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The Ride to Los Angeles

Photo courtesy of Robert Filter

During the lunch layover, I returned to Silver Lariat and was met by Robert Filter, another Operation Lifesaver volunteer who invited me to the back of the car where he had a laptop computer set up with a locomotive simulator.  Mr. Filter said this was the "first time he had brought the train simulation aboard" the Operation Lifesaver train.  "I'm hoping to use it to demonstrate that trains can't stop quickly.  The usual result is that the new engineers have the brakes on and the train just keeps going, demonstrating the distances involved in stopping a train."  I ran a simulated coal train with 3 locomotives and was supposed to drop Bob off the train at the radio towers.  I have little experience stopping trains, so I passed the drop off point and he had to walk back to the towers.  The cab control simulator controls are from  It was a genuine feeling of being a train engineer with the scaled down controls and a train simulation program in the laptop computer.  HamWatch, sponsored by the City of La Mirada provides communications for community events such as parades and also back-up emergency communication in case of emergencies.  Mr. Filter further stated that HamWatch has also received an award from the County of Los Angeles for its involvement in the Operation Lifesaver program.  HamWatch has also been mentioned in the California State Department of Transportation (CalTrans) "Making Tracks" newsletter.


Before we departed, an eastbound autorack container freight train met the O.L. train. 
I rejoined the UP crew in 6003 and they contacted UP dispatch for permission to return to Los Angeles.  The crew discussed and agreed on a plan that would get the train to Metrolink Taylor yard, cut off the train and allow UP 6003 to run light back to “the shops” previously known as the Southern Pacific transportation center.  One crew member said the plan would fall apart while another said to think positively.  We were waiting for a few minutes until dispatch called and gave permission to leave.  Dispatch had made us wait because he was upset with us.  The crew told him that we were controlled by Operation Lifesaver forces and could only leave when they were done with their work.  Usually dispatch has more complete control over train movements.  Eventually he let us go and we had to do the reverse movement to trip a fresh green signal, then we were on our way to Los Angeles.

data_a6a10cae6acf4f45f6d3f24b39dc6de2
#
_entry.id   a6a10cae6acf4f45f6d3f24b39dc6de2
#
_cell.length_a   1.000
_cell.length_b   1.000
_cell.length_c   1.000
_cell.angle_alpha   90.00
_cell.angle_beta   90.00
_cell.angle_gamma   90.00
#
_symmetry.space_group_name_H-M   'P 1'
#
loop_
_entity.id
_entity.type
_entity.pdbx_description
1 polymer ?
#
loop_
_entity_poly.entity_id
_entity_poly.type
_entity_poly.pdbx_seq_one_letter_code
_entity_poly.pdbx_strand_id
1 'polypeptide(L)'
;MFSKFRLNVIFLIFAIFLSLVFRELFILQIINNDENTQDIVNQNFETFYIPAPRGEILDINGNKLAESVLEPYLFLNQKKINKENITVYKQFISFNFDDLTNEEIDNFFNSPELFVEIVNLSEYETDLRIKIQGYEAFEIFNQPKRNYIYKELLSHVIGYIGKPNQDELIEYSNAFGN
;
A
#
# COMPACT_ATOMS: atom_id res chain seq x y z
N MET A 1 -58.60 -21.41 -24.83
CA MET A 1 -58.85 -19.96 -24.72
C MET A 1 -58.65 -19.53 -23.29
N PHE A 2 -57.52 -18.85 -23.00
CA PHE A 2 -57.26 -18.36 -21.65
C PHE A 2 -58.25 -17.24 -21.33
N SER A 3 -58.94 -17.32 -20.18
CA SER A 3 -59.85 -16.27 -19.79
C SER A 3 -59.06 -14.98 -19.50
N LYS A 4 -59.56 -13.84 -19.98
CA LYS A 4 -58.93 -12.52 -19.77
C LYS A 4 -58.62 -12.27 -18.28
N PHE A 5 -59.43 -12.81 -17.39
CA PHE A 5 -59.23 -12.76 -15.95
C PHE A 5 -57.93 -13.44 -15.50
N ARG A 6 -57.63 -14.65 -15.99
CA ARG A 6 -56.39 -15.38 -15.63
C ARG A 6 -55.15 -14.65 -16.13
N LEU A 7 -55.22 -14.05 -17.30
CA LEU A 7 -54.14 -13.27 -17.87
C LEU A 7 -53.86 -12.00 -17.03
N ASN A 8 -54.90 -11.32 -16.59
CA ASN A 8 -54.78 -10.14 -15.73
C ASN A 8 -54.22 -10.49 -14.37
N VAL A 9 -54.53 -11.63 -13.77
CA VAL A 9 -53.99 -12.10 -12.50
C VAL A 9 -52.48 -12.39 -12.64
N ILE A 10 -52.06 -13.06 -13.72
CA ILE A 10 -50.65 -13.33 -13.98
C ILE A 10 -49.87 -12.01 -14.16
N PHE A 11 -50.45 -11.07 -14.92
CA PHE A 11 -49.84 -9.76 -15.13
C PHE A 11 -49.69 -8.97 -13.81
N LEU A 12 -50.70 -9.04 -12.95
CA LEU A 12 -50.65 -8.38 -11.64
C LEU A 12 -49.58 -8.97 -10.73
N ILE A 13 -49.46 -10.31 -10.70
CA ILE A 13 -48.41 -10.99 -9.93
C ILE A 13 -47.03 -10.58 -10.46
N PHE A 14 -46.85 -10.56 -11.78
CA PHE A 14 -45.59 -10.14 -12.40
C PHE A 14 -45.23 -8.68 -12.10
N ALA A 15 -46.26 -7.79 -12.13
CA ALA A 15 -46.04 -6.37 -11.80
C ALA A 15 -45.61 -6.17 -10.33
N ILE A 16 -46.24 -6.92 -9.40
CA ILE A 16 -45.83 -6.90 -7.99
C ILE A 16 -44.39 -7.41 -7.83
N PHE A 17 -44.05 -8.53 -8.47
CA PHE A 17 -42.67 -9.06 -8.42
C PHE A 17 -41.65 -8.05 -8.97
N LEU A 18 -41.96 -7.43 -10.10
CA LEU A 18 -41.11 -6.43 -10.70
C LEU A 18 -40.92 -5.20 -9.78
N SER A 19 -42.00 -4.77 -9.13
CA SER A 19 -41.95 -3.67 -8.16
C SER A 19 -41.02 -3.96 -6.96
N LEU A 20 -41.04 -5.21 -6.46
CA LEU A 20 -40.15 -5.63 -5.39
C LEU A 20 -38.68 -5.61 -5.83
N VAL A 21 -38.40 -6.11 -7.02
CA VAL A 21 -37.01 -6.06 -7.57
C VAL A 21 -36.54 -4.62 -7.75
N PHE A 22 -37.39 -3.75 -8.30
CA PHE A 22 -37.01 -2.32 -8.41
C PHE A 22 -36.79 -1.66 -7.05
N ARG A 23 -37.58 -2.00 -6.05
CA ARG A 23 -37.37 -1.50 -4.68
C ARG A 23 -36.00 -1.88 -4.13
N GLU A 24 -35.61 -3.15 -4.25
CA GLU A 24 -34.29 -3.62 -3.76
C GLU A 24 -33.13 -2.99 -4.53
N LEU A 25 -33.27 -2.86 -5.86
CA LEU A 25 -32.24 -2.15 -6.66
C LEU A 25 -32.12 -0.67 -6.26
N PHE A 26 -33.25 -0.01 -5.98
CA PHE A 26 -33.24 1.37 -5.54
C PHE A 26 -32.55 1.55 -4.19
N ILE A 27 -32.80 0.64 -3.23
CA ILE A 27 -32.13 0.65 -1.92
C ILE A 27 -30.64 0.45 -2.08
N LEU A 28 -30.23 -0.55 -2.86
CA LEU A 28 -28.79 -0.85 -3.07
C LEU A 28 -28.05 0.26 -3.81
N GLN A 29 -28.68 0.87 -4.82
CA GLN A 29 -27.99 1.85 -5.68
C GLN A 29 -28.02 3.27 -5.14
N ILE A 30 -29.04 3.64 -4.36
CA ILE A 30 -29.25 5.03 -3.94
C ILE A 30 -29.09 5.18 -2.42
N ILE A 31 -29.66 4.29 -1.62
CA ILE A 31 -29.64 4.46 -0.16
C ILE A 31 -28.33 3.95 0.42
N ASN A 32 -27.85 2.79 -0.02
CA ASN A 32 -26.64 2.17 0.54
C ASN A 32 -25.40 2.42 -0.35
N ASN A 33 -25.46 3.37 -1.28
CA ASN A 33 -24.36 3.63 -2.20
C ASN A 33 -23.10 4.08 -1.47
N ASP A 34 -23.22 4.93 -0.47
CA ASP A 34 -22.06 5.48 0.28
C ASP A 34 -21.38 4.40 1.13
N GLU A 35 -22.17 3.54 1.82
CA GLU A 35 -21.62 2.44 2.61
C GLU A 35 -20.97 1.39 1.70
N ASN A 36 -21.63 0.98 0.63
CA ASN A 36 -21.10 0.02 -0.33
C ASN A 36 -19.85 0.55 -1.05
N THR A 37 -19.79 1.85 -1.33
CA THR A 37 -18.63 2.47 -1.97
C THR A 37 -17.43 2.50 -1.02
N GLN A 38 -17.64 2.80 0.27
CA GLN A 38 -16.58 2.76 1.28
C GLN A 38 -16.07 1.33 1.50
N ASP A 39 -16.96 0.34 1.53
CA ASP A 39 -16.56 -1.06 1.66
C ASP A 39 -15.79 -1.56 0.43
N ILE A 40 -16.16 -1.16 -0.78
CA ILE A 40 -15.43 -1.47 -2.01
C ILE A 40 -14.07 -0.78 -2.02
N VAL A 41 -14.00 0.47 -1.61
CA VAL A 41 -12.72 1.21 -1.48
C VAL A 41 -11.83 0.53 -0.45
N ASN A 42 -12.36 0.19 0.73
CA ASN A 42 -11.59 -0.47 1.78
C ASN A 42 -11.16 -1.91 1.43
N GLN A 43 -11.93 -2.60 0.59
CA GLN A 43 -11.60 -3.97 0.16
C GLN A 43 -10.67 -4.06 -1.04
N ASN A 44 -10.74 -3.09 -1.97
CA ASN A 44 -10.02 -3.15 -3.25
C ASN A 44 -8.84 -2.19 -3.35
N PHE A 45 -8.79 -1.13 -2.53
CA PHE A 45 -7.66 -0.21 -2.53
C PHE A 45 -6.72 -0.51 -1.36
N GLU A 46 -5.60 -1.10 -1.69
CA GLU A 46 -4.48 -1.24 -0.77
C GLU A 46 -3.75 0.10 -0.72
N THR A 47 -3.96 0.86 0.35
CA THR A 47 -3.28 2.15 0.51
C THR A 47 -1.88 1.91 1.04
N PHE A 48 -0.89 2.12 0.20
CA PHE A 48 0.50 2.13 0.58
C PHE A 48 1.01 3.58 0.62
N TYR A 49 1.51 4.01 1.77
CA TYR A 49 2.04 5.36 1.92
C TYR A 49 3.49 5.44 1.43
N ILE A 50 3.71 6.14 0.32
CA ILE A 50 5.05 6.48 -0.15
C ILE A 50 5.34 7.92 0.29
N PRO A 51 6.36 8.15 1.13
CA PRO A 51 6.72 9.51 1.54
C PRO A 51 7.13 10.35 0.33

Even though the "official" Operation Lifesaver Officer-on-a-Train was over, violators still crossed the tracks as the above left picture shows two bicyclists.  The one on the extreme left waited while the other biker crossed in front of the O.L. train and a track worker.  The above right picture shows a very strange curve in the track.  Usually railroad curves are almost imperceptible, however this one appears very sharp.  Maybe the optics of the camera lens exaggerate the curve.


Working near the railroad can be a scary experience.  This surveyor had to endure a number of passing trains as he worked. A passing train will shake a survey instrument.   The picture on the right demonstrates parking well away from the track as trains hang 3 feet over the rail.on each side.


This Union Pacific line is nicely maintained.  Looking back, where's our train?


The railroad climbs a slight grade with freeway overpass above.  Another train meets the O.L. train.


The mainlines have unusual crossovers here.  The lines diverge and our track crosses a river.

"Officer-on-a-Train" continued

Set 1   Set 2   Set 3   Set 4   Set 5  

Set 6   Set 7   Set 8   Set 9   Set 10  

Set 11

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